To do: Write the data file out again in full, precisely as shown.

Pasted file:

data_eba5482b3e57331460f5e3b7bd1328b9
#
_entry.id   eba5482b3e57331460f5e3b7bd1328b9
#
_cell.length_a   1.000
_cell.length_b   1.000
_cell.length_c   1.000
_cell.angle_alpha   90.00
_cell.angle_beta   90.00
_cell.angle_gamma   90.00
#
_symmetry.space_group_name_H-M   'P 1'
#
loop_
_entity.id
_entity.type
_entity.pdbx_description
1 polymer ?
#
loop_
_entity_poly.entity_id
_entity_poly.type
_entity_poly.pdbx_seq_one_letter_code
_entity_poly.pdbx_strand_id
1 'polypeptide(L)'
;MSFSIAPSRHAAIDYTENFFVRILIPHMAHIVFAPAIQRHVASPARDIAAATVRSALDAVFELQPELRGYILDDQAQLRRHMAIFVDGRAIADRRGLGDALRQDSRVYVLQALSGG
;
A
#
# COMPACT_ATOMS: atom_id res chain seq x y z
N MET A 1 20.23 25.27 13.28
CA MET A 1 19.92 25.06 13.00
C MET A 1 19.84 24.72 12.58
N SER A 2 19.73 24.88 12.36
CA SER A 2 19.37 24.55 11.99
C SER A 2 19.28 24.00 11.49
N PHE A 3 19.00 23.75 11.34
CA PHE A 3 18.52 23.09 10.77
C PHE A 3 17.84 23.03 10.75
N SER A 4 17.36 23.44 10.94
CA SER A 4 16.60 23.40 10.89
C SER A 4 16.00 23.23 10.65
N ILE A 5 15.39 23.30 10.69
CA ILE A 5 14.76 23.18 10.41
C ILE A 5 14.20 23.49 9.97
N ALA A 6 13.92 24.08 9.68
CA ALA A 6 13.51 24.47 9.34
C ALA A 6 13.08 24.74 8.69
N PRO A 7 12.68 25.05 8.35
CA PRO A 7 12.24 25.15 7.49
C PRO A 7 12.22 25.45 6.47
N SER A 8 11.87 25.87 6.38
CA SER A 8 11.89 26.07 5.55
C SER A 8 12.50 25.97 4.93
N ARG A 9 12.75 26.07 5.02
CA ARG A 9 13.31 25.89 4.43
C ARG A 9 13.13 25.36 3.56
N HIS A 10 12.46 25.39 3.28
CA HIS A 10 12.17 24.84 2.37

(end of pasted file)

data_eba5482b3e57331460f5e3b7bd1328b9
#
_entry.id   eba5482b3e57331460f5e3b7bd1328b9
#
_cell.length_a   1.000
_cell.length_b   1.000
_cell.length_c   1.000
_cell.angle_alpha   90.00
_cell.angle_beta   90.00
_cell.angle_gamma   90.00
#
_symmetry.space_group_name_H-M   'P 1'
#
loop_
_entity.id
_entity.type
_entity.pdbx_description
1 polymer ?
#
loop_
_entity_poly.entity_id
_entity_poly.type
_entity_poly.pdbx_seq_one_letter_code
_entity_poly.pdbx_strand_id
1 'polypeptide(L)'
;MSFSIAPSRHAAIDYTENFFVRILIPHMAHIVFAPAIQRHVASPARDIAAATVRSALDAVFELQPELRGYILDDQAQLRRHMAIFVDGRAIADRRGLGDALRQDSRVYVLQALSGG
;
A
#
# COMPACT_ATOMS: atom_id res chain seq x y z
N MET A 1 20.23 25.27 13.28
CA MET A 1 19.92 25.06 13.00
C MET A 1 19.84 24.72 12.58
N SER A 2 19.73 24.88 12.36
CA SER A 2 19.37 24.55 11.99
C SER A 2 19.28 24.00 11.49
N PHE A 3 19.00 23.75 11.34
CA PHE A 3 18.52 23.09 10.77
C PHE A 3 17.84 23.03 10.75
N SER A 4 17.36 23.44 10.94
CA SER A 4 16.60 23.40 10.89
C SER A 4 16.00 23.23 10.65
N ILE A 5 15.39 23.30 10.69
CA ILE A 5 14.76 23.18 10.41
C ILE A 5 14.20 23.49 9.97
N ALA A 6 13.92 24.08 9.68
CA ALA A 6 13.51 24.47 9.34
C ALA A 6 13.08 24.74 8.69
N PRO A 7 12.68 25.05 8.35
CA PRO A 7 12.24 25.15 7.49
C PRO A 7 12.22 25.45 6.47
N SER A 8 11.87 25.87 6.38
CA SER A 8 11.89 26.07 5.55
C SER A 8 12.50 25.97 4.93
N ARG A 9 12.75 26.07 5.02
CA ARG A 9 13.31 25.89 4.43
C ARG A 9 13.13 25.36 3.56
N HIS A 10 12.46 25.39 3.28
CA HIS A 10 12.17 24.84 2.37